Define Needs and Wants
It is easy to let your mind wander as you imagine how grand your new home may be; however, when buying a starter home on a budget, you may need to carefully define the features that you absolutely need versus those that you want. This can help you to more quickly and easily find homes that meet your absolute needs within the budget you have in mind, and you may even benefit from having a few bonus items included in the home you firmly settle on.

Think About Suburban Communities
Many homebuyers who are looking for their first home may be turned off by homes located in the heart of urban areas or in otherwise expensive and high-end communities. If you are having trouble finding a desirable home that meets your needs in the confined search area you selected, consider expanding your search area to different suburban communities. In some cases, suburbs are much more affordable to live in.

Consider All Types of Properties
As beneficial as homeownership can be, remember that you do not necessarily have to buy a single-family home to enjoy these benefits. Another idea is to buy a condo. These may provide you with the space and features you need, but the cost may be much more affordable. In addition, maintenance on the outside of the condo and in your yard may be provided by your condo association.

The quest to find your family’s first home can be exciting, but it can also be demanding in many ways. Rather than get frustrated with your current situation, use these tips to more quickly and easily find the ideal property to move into.

By Hannah Whittenly

Seller Negotiation Tactics That Can Backfire

Homeowners should not become overconfident in a seller’s market, or they might end up sabotaging their sale. Realtor.com® recently featured common home seller negotiation tactics that can backfire, including:

Starting a bidding war.

“If mishandled, people may assume the worst, and the best offer may walk away,” Sep Niakan, broker-owner at HB Roswell Realty in Miami, told realtor.com®. For example, bidding war problems can surface when failing to clearly explain up front how you intend to handle multiple offers or when you give an offer deadline that is too many days away (some buyers may just move on).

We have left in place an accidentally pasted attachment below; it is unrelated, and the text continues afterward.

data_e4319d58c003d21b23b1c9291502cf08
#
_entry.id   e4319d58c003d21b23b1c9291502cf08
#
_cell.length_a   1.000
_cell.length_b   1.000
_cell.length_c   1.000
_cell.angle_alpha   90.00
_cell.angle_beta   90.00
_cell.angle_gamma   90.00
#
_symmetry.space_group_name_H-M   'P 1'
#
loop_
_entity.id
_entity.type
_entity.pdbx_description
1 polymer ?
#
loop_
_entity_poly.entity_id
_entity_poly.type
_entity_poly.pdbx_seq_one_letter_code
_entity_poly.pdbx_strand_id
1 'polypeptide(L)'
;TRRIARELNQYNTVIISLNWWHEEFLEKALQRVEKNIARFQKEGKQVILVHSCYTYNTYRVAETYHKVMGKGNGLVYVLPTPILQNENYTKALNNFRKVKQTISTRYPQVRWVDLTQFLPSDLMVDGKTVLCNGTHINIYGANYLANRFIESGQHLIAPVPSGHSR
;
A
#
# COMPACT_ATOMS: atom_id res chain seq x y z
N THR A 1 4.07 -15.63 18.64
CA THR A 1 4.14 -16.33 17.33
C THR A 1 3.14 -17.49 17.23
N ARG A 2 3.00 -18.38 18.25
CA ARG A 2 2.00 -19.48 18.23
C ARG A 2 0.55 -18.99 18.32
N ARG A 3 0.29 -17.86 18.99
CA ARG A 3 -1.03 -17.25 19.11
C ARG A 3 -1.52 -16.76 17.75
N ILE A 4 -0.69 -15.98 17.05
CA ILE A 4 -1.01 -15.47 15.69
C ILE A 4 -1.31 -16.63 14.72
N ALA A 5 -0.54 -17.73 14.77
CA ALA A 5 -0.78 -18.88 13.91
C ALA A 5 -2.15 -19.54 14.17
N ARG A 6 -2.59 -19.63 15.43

Arguing over repairs.

Buyers may walk if sellers refuse to make repairs that turn up during a home inspection. The seller needs to carefully consider how good the offer is before refusing to make repairs, says Lucas Machado, president of House Heroes in Miami. “When the buyer’s offer is high, and the seller tries to negotiate away from legitimate repairs, the buyer may feel the seller is taking advantage of them,” he says.

Staying adamant about the closing date. 

Sellers may be trying to make the closing date so it perfectly aligns when they move into their new home. But buyers have scheduling issues of their own, too. “Sellers need to understand that they may have to move twice, since buyer and seller schedules seldom work out perfectly,” says John Powell, chief development officer at Help-U-Sell Real Estate in Tucson, Ariz.

Getting greedy over fixtures.

Fixture feuds are common ones. Sellers and their real estate agents need to carefully review before they list their home on what stays and what goes with the home. The buyer might “get so upset that a fixture they fell in love with is now missing that they won’t buy the home,” says Michael Hottman, associate broker at Keller Williams Richmond West in Richmond, Va. Replace anything valuable to sellers that won’t be staying with the house before showing it, or be willing to negotiate a comparable replacement. Read more: Fixture Feuds 

Read more negotiation tactics that could sabotage a deal.

Source: “Hardball Fouls: 6 Home-Selling Negotiation Strategies That Can Backfire,” realtor.com® (Nov. 1, 2017)

SBA Lowers 7(a) Equity Requirement

The SBA has finalized a standard operating procedure (SOP) update relating to equity requirements for 7(a) loans from 25% to 10%, beginning on January 1, 2018. This reduction in the equity requirements will open up the program to many more small business borrowers, and may spur small business growth around the country. Though it remains to be seen how the lenders themselves will respond to the lower equity requirements, this will potentially provide greater flexibility and more lending for small businesses who work with the SBA.

The SBA 7(a) loan program is the agency’s most popular program, providing loans of up to $5 million to fund startup costs, including purchasing new land (including construction costs), purchase or expand an existing business, and refinance existing debt. NAR Commercial members frequently work with small businesses as clients, and according to NAR’s Commercial Real Estate Lending Trends 2017 report, 6% worked with the SBA loan programs and 16% used the SBA refinance program. NAR frequently collaborates with the SBA to provide feedback on lending programs and raise awareness among REALTORS® of the options the agency provides.